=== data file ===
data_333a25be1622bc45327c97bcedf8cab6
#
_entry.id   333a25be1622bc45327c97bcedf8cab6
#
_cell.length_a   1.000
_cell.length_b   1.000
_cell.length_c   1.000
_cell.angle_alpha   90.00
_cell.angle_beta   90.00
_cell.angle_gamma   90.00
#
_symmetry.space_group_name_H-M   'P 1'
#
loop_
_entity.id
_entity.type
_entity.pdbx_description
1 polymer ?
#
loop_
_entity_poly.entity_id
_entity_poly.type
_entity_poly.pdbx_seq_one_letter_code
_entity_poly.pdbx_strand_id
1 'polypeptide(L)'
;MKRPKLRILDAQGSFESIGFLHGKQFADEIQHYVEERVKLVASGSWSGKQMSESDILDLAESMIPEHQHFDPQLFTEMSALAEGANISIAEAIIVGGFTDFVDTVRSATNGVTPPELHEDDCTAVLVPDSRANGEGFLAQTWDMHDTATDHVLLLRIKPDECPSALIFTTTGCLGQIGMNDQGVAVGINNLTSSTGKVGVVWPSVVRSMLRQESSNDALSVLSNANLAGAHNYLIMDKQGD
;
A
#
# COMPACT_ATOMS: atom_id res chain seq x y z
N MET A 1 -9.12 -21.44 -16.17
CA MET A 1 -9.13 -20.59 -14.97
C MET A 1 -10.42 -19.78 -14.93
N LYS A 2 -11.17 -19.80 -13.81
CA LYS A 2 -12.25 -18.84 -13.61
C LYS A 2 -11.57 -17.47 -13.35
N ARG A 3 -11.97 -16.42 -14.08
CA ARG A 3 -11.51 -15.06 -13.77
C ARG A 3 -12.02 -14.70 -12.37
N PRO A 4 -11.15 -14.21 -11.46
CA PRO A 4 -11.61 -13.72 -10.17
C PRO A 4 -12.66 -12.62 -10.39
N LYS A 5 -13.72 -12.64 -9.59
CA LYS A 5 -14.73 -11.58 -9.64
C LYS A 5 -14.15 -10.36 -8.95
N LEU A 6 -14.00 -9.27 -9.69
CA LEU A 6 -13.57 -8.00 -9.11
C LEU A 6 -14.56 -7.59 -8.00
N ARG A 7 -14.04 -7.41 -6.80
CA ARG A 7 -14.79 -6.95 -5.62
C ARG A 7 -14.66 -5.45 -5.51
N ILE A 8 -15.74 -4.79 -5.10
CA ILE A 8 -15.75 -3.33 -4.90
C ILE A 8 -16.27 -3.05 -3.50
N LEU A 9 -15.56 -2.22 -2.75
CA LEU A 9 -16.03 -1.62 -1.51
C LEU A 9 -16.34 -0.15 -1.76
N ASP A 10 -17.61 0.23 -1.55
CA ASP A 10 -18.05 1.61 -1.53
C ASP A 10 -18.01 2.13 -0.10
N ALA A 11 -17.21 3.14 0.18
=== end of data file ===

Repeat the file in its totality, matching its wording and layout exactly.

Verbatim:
data_333a25be1622bc45327c97bcedf8cab6
#
_entry.id   333a25be1622bc45327c97bcedf8cab6
#
_cell.length_a   1.000
_cell.length_b   1.000
_cell.length_c   1.000
_cell.angle_alpha   90.00
_cell.angle_beta   90.00
_cell.angle_gamma   90.00
#
_symmetry.space_group_name_H-M   'P 1'
#
loop_
_entity.id
_entity.type
_entity.pdbx_description
1 polymer ?
#
loop_
_entity_poly.entity_id
_entity_poly.type
_entity_poly.pdbx_seq_one_letter_code
_entity_poly.pdbx_strand_id
1 'polypeptide(L)'
;MKRPKLRILDAQGSFESIGFLHGKQFADEIQHYVEERVKLVASGSWSGKQMSESDILDLAESMIPEHQHFDPQLFTEMSALAEGANISIAEAIIVGGFTDFVDTVRSATNGVTPPELHEDDCTAVLVPDSRANGEGFLAQTWDMHDTATDHVLLLRIKPDECPSALIFTTTGCLGQIGMNDQGVAVGINNLTSSTGKVGVVWPSVVRSMLRQESSNDALSVLSNANLAGAHNYLIMDKQGD
;
A
#
# COMPACT_ATOMS: atom_id res chain seq x y z
N MET A 1 -9.12 -21.44 -16.17
CA MET A 1 -9.13 -20.59 -14.97
C MET A 1 -10.42 -19.78 -14.93
N LYS A 2 -11.17 -19.80 -13.81
CA LYS A 2 -12.25 -18.84 -13.61
C LYS A 2 -11.57 -17.47 -13.35
N ARG A 3 -11.97 -16.42 -14.08
CA ARG A 3 -11.51 -15.06 -13.77
C ARG A 3 -12.02 -14.70 -12.37
N PRO A 4 -11.15 -14.21 -11.46
CA PRO A 4 -11.61 -13.72 -10.17
C PRO A 4 -12.66 -12.62 -10.39
N LYS A 5 -13.72 -12.64 -9.59
CA LYS A 5 -14.73 -11.58 -9.64
C LYS A 5 -14.15 -10.36 -8.95
N LEU A 6 -14.00 -9.27 -9.69
CA LEU A 6 -13.57 -8.00 -9.11
C LEU A 6 -14.56 -7.59 -8.00
N ARG A 7 -14.04 -7.41 -6.80
CA ARG A 7 -14.79 -6.95 -5.62
C ARG A 7 -14.66 -5.45 -5.51
N ILE A 8 -15.74 -4.79 -5.10
CA ILE A 8 -15.75 -3.33 -4.90
C ILE A 8 -16.27 -3.05 -3.50
N LEU A 9 -15.56 -2.22 -2.75
CA LEU A 9 -16.03 -1.62 -1.51
C LEU A 9 -16.34 -0.15 -1.76
N ASP A 10 -17.61 0.23 -1.55
CA ASP A 10 -18.05 1.61 -1.53
C ASP A 10 -18.01 2.13 -0.10
N ALA A 11 -17.21 3.14 0.18